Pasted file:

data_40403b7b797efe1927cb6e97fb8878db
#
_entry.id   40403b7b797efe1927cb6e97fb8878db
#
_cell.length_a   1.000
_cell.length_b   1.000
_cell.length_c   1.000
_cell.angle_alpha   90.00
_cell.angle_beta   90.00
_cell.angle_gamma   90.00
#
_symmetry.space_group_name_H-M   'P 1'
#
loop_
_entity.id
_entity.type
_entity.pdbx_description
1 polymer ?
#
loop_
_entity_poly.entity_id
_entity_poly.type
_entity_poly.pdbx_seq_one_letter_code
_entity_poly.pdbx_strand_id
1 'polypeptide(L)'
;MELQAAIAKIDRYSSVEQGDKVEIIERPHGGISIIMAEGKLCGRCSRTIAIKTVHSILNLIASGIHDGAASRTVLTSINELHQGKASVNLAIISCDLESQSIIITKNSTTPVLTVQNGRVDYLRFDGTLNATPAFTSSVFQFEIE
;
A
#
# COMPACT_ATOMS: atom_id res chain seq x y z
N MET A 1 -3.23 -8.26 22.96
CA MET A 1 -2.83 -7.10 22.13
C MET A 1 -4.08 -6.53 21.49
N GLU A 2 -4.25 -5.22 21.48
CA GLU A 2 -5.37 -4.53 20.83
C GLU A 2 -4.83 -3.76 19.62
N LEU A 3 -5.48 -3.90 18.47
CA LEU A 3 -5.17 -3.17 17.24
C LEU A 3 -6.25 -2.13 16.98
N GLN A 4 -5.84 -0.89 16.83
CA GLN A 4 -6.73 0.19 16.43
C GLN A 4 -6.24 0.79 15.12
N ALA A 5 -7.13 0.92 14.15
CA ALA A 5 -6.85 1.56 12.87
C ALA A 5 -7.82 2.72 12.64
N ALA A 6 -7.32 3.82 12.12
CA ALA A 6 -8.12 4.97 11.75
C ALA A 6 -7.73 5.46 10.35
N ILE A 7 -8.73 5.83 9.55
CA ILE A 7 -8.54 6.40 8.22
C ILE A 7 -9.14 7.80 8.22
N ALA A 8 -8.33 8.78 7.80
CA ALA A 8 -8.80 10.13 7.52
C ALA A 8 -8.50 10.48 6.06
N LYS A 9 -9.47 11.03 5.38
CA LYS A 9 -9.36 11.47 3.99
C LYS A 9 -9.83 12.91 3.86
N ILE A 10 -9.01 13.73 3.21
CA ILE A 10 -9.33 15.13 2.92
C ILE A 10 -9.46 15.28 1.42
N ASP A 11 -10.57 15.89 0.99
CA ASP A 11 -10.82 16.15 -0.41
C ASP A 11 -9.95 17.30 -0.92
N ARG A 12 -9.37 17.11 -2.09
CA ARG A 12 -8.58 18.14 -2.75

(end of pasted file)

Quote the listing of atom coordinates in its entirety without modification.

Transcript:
data_40403b7b797efe1927cb6e97fb8878db
#
_entry.id   40403b7b797efe1927cb6e97fb8878db
#
_cell.length_a   1.000
_cell.length_b   1.000
_cell.length_c   1.000
_cell.angle_alpha   90.00
_cell.angle_beta   90.00
_cell.angle_gamma   90.00
#
_symmetry.space_group_name_H-M   'P 1'
#
loop_
_entity.id
_entity.type
_entity.pdbx_description
1 polymer ?
#
loop_
_entity_poly.entity_id
_entity_poly.type
_entity_poly.pdbx_seq_one_letter_code
_entity_poly.pdbx_strand_id
1 'polypeptide(L)'
;MELQAAIAKIDRYSSVEQGDKVEIIERPHGGISIIMAEGKLCGRCSRTIAIKTVHSILNLIASGIHDGAASRTVLTSINELHQGKASVNLAIISCDLESQSIIITKNSTTPVLTVQNGRVDYLRFDGTLNATPAFTSSVFQFEIE
;
A
#
# COMPACT_ATOMS: atom_id res chain seq x y z
N MET A 1 -3.23 -8.26 22.96
CA MET A 1 -2.83 -7.10 22.13
C MET A 1 -4.08 -6.53 21.49
N GLU A 2 -4.25 -5.22 21.48
CA GLU A 2 -5.37 -4.53 20.83
C GLU A 2 -4.83 -3.76 19.62
N LEU A 3 -5.48 -3.90 18.47
CA LEU A 3 -5.17 -3.17 17.24
C LEU A 3 -6.25 -2.13 16.98
N GLN A 4 -5.84 -0.89 16.83
CA GLN A 4 -6.73 0.19 16.43
C GLN A 4 -6.24 0.79 15.12
N ALA A 5 -7.13 0.92 14.15
CA ALA A 5 -6.85 1.56 12.87
C ALA A 5 -7.82 2.72 12.64
N ALA A 6 -7.32 3.82 12.12
CA ALA A 6 -8.12 4.97 11.75
C ALA A 6 -7.73 5.46 10.35
N ILE A 7 -8.73 5.83 9.55
CA ILE A 7 -8.54 6.40 8.22
C ILE A 7 -9.14 7.80 8.22
N ALA A 8 -8.33 8.78 7.80
CA ALA A 8 -8.80 10.13 7.52
C ALA A 8 -8.50 10.48 6.06
N LYS A 9 -9.47 11.03 5.38
CA LYS A 9 -9.36 11.47 3.99
C LYS A 9 -9.83 12.91 3.86
N ILE A 10 -9.01 13.73 3.21
CA ILE A 10 -9.33 15.13 2.92
C ILE A 10 -9.46 15.28 1.42
N ASP A 11 -10.57 15.89 0.99
CA ASP A 11 -10.82 16.15 -0.41
C ASP A 11 -9.95 17.30 -0.92
N ARG A 12 -9.37 17.11 -2.09
CA ARG A 12 -8.58 18.14 -2.75